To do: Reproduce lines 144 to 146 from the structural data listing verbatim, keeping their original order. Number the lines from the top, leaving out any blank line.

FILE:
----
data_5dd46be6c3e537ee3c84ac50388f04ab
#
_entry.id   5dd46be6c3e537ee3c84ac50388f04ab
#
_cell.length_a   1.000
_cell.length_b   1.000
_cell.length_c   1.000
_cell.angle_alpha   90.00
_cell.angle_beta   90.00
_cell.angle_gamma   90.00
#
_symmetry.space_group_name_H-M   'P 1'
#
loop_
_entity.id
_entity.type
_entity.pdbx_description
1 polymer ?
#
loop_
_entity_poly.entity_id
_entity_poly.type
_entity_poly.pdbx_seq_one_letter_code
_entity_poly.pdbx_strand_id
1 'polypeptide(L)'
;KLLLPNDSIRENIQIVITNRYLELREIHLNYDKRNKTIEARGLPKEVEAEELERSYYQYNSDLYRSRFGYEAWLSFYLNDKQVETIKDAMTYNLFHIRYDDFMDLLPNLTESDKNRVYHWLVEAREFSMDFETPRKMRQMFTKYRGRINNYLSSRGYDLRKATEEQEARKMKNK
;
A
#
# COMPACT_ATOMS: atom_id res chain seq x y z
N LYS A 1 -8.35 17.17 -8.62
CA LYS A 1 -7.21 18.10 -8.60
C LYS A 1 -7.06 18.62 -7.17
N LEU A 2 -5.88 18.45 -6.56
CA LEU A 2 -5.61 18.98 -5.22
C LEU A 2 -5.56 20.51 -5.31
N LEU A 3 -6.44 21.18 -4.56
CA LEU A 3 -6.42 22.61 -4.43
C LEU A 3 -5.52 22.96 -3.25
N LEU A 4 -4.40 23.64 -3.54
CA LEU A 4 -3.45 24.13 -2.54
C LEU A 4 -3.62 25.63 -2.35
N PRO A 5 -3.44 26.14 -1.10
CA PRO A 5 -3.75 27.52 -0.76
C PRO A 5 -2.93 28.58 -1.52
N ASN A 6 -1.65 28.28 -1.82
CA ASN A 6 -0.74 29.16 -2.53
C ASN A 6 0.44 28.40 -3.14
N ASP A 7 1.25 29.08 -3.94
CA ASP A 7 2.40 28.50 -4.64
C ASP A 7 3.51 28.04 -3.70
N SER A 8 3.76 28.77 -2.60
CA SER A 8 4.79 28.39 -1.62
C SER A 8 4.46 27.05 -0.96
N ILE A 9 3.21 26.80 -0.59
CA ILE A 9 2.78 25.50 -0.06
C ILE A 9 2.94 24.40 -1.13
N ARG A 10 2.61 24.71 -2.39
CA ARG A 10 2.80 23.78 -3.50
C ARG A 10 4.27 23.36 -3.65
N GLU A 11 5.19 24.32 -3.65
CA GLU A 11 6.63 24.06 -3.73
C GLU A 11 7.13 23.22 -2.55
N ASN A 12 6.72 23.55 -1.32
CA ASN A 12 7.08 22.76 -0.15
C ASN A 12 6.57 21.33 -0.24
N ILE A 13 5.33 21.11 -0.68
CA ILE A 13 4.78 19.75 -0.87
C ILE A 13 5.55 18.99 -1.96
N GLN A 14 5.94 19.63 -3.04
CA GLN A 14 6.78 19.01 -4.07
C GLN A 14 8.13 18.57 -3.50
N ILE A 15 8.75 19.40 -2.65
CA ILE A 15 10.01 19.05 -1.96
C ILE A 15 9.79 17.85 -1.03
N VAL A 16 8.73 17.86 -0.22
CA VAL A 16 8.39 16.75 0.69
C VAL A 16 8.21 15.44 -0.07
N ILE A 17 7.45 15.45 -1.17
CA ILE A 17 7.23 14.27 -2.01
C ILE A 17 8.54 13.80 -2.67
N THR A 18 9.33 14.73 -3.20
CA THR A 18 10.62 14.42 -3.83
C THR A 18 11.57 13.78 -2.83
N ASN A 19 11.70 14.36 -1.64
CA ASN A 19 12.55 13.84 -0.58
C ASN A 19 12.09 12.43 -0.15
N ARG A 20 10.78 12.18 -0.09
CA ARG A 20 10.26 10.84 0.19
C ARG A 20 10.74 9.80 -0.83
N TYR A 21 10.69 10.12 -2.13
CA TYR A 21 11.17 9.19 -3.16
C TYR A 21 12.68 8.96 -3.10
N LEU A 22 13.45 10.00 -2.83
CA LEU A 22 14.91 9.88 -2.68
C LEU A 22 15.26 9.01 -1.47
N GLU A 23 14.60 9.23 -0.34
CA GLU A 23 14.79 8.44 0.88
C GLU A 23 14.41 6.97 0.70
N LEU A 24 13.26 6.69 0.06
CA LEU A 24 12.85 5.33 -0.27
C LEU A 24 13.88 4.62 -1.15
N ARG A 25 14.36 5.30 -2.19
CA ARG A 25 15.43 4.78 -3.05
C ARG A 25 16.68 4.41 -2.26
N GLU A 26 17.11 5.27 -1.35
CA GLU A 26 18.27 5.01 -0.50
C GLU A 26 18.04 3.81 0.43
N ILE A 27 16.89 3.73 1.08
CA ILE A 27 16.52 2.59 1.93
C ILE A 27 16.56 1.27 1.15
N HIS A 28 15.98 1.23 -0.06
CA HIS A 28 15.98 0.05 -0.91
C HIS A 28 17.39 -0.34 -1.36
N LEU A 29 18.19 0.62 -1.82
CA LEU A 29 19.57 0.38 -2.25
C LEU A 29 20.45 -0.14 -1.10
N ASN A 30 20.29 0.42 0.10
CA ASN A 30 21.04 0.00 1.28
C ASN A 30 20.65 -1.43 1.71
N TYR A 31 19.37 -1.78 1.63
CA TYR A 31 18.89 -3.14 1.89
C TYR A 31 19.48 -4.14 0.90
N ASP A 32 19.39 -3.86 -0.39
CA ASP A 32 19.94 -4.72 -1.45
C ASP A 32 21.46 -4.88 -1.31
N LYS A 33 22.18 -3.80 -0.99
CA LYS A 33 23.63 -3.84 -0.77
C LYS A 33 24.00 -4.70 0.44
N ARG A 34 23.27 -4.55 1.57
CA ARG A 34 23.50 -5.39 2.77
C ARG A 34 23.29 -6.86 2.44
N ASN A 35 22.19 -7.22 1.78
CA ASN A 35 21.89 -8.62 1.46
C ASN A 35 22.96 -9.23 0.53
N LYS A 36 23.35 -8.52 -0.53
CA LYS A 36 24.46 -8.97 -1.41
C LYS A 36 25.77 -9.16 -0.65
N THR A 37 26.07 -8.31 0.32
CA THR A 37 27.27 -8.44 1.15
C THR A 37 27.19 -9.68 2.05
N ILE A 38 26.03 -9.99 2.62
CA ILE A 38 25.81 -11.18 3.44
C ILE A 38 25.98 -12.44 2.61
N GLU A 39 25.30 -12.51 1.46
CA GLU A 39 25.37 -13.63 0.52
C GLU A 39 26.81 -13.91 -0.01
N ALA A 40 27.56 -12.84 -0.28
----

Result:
C ILE A 38 25.98 -12.44 2.61
N GLU A 39 25.30 -12.51 1.46
CA GLU A 39 25.37 -13.63 0.52